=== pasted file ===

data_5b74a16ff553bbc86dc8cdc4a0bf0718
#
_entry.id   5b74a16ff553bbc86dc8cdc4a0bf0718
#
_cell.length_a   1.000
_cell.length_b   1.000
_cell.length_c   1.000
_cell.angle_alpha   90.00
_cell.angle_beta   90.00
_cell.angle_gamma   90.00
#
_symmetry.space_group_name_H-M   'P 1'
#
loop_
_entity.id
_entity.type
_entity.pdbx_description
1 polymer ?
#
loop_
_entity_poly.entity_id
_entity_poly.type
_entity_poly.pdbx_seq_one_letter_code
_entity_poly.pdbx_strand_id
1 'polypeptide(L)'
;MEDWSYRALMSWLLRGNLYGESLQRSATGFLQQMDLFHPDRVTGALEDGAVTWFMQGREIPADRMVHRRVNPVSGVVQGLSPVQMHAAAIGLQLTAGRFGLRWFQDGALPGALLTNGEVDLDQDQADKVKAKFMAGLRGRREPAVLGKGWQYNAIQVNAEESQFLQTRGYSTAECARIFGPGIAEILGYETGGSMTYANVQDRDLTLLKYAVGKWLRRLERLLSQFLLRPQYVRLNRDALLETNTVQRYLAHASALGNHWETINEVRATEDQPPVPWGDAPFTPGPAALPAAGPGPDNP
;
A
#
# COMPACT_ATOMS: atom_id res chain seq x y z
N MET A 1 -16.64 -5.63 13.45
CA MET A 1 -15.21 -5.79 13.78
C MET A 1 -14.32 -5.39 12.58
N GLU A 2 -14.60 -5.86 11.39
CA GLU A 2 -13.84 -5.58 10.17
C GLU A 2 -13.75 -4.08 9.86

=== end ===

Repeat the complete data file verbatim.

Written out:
data_5b74a16ff553bbc86dc8cdc4a0bf0718
#
_entry.id   5b74a16ff553bbc86dc8cdc4a0bf0718
#
_cell.length_a   1.000
_cell.length_b   1.000
_cell.length_c   1.000
_cell.angle_alpha   90.00
_cell.angle_beta   90.00
_cell.angle_gamma   90.00
#
_symmetry.space_group_name_H-M   'P 1'
#
loop_
_entity.id
_entity.type
_entity.pdbx_description
1 polymer ?
#
loop_
_entity_poly.entity_id
_entity_poly.type
_entity_poly.pdbx_seq_one_letter_code
_entity_poly.pdbx_strand_id
1 'polypeptide(L)'
;MEDWSYRALMSWLLRGNLYGESLQRSATGFLQQMDLFHPDRVTGALEDGAVTWFMQGREIPADRMVHRRVNPVSGVVQGLSPVQMHAAAIGLQLTAGRFGLRWFQDGALPGALLTNGEVDLDQDQADKVKAKFMAGLRGRREPAVLGKGWQYNAIQVNAEESQFLQTRGYSTAECARIFGPGIAEILGYETGGSMTYANVQDRDLTLLKYAVGKWLRRLERLLSQFLLRPQYVRLNRDALLETNTVQRYLAHASALGNHWETINEVRATEDQPPVPWGDAPFTPGPAALPAAGPGPDNP
;
A
#
# COMPACT_ATOMS: atom_id res chain seq x y z
N MET A 1 -16.64 -5.63 13.45
CA MET A 1 -15.21 -5.79 13.78
C MET A 1 -14.32 -5.39 12.58
N GLU A 2 -14.60 -5.86 11.39
CA GLU A 2 -13.84 -5.58 10.17
C GLU A 2 -13.75 -4.08 9.86